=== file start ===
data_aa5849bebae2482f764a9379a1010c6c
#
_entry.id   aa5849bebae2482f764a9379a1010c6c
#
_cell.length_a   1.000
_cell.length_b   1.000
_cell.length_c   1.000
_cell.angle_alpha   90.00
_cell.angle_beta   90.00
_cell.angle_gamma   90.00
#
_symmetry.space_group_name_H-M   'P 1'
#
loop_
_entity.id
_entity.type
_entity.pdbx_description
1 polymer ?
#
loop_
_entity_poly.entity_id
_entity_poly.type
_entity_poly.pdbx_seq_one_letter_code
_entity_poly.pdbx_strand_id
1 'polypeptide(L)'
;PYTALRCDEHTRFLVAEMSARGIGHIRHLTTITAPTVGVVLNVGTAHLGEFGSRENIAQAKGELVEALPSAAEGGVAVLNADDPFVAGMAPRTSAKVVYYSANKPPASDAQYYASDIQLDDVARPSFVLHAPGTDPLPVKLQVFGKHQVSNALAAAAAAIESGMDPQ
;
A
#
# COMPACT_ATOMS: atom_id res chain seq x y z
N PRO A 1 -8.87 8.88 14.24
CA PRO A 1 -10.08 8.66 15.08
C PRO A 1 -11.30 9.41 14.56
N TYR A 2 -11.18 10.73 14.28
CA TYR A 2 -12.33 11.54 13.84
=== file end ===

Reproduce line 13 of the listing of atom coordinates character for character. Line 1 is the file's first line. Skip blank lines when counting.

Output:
#